At the European Championships in Budapest at the beginning of September 1966 - it was Liesel Westermann's first international competition and for the first time two German teams took part - the German champion had to be beaten by 38 centimeters with the personal best of 57.38 m, with the silver medal behind Christine Spielberg content. In the spring of 1966, the young athlete experienced a four-week competition trip through South Africa through the DLV, which she describes as a “dream trip”.

Westermann had demonstrated her ability to sprint, which is extraordinary for a thrower, at the German Athletics Championships in 1964 . With the 4 x 100 meter relay from Hannover 96, she won the German championship in Karlsruhe on July 19 in 47.3 seconds. With Renate Meyer , Christa Elsler , Erika Fisch and Liesel Westermann as the final runner, Hanover prevailed against the ASV Köln with their final runner Jutta Heine and the youth champion of 1962 had won the first championship in the women's class.

As the first woman with the discus over 60 meters, 1967

In February 1967 the studies in Göttingen were finished with the grade “very good”; Westermann went into the 1967 season without winter training. She had canceled the 1966/67 winter training because of exam preparation; only after the last exam did she resume training in February / March 1967. After first written contacts in October / November 1966 with trainer Gerd Osenberg from TuS 04 Leverkusen , the arrangement was made that the athlete would continue to compete for Hannover 96, but would join the training group in Leverkusen and start studying at the Sports University in Cologne . At this point in time there was another positive moment that around Whitsun 1967, the work of the newly installed " Sporthilfe " had a practical effect for the first time in training operations in the form of a "lunch table" in the ASV Cologne clubhouse.

In retrospect, Westermann regards the conditions of 1967 as optimal for itself. She was allowed to visit the best training facilities, a club team welcomed her in a friendly manner, the physical well-being was well taken care of, accommodation and studies continued to complement the overall performance-enhancing structure as building blocks. In addition, Gerd Osenberg, an extraordinary trainer, was available to her. It couldn't end any differently than in the end with her world record , the first competition throw by a woman beyond the 60-meter mark.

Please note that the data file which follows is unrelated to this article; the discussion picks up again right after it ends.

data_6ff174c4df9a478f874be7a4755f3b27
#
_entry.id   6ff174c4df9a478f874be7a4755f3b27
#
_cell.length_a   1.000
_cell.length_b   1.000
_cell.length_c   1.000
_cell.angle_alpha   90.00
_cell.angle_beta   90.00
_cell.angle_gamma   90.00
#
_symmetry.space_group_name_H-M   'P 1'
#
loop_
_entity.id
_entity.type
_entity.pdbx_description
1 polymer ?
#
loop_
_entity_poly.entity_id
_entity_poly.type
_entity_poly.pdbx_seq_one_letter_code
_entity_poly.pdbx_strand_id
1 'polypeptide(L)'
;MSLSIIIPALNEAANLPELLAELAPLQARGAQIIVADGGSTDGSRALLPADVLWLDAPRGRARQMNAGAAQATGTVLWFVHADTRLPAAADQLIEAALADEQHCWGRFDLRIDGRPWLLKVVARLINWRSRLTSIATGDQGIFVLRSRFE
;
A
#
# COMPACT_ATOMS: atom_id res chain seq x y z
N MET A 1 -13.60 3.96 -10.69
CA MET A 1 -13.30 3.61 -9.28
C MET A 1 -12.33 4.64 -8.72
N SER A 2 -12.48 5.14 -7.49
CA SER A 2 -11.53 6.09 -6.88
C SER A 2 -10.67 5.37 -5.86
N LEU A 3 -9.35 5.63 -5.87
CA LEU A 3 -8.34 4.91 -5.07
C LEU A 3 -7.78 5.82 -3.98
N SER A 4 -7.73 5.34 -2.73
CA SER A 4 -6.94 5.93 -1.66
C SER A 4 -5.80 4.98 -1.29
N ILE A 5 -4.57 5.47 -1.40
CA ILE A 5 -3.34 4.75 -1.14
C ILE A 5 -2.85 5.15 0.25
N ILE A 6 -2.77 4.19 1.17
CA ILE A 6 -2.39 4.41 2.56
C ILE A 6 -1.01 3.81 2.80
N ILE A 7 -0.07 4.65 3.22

With 61.26 m she threw on November 5, 1967 in São Paulo on the trip to South America at the end of the season, as the first woman over 60 meters. In 1968 and 1969 she improved the world record three times to 63.96 m.

The all-German record was 57.21 m at the beginning of 1966 and was held by Ingrid Lotz from Leipzig. Despite the increase in Budapest at the European Championships in 1966 to 57.38 m, Liesel stayed in second place in the German rankings thanks to the 59.02 m meanwhile achieved by Anita Hentschel from Halle / Saale. In the qualification competitions of the European athletes for the first planned continental fight America against Europe, the DLV thrower improved on June 21, 1967 in East Berlin on "Olympic Day" in a direct duel against Hentschel and Spielberg, to 57.98 m . With this, Westermann took fourth place on the world's best list at the time.

Almost from competition to competition she improved her personal record until August 13, 1967 in Fulda, when the German record of 59.10 m was due. On September 2, the 8th Universiade in Tokyo saw 59.22 m and on October 11 in Leverkusen the German record improved to 59.30 m. On the three-week trip to South America - on October 14, 1967, the journey started at the airport in Frankfurt am Main - with stops in Peru, Chile, Argentina and Brazil, the world record was finally achieved on November 5 in Sao Paulo at 61.26 m. Three days after Liesel Westermann's 23rd birthday. On the way to the world record, she had set eleven world records for the year.